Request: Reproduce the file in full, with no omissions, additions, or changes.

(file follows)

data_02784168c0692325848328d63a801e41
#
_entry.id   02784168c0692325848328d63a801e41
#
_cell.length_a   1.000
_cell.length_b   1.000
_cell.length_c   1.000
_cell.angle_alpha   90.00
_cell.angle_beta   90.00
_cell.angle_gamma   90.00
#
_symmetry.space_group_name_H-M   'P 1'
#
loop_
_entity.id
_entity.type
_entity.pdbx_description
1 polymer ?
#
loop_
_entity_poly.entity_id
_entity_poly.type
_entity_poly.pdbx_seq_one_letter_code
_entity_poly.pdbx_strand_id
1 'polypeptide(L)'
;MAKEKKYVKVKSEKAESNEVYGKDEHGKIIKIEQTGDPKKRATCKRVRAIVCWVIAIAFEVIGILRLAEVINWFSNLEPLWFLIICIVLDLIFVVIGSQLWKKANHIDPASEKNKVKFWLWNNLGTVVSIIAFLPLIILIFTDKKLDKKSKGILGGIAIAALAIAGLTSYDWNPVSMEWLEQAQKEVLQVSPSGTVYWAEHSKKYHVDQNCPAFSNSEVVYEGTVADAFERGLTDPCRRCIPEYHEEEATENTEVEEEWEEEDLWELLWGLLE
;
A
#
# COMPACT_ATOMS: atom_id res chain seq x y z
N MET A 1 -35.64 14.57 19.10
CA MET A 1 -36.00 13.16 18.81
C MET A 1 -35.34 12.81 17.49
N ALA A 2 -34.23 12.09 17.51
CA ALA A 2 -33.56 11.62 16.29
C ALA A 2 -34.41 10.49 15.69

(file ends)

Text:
data_02784168c0692325848328d63a801e41
#
_entry.id   02784168c0692325848328d63a801e41
#
_cell.length_a   1.000
_cell.length_b   1.000
_cell.length_c   1.000
_cell.angle_alpha   90.00
_cell.angle_beta   90.00
_cell.angle_gamma   90.00
#
_symmetry.space_group_name_H-M   'P 1'
#
loop_
_entity.id
_entity.type
_entity.pdbx_description
1 polymer ?
#
loop_
_entity_poly.entity_id
_entity_poly.type
_entity_poly.pdbx_seq_one_letter_code
_entity_poly.pdbx_strand_id
1 'polypeptide(L)'
;MAKEKKYVKVKSEKAESNEVYGKDEHGKIIKIEQTGDPKKRATCKRVRAIVCWVIAIAFEVIGILRLAEVINWFSNLEPLWFLIICIVLDLIFVVIGSQLWKKANHIDPASEKNKVKFWLWNNLGTVVSIIAFLPLIILIFTDKKLDKKSKGILGGIAIAALAIAGLTSYDWNPVSMEWLEQAQKEVLQVSPSGTVYWAEHSKKYHVDQNCPAFSNSEVVYEGTVADAFERGLTDPCRRCIPEYHEEEATENTEVEEEWEEEDLWELLWGLLE
;
A
#
# COMPACT_ATOMS: atom_id res chain seq x y z
N MET A 1 -35.64 14.57 19.10
CA MET A 1 -36.00 13.16 18.81
C MET A 1 -35.34 12.81 17.49
N ALA A 2 -34.23 12.09 17.51
CA ALA A 2 -33.56 11.62 16.29
C ALA A 2 -34.41 10.49 15.69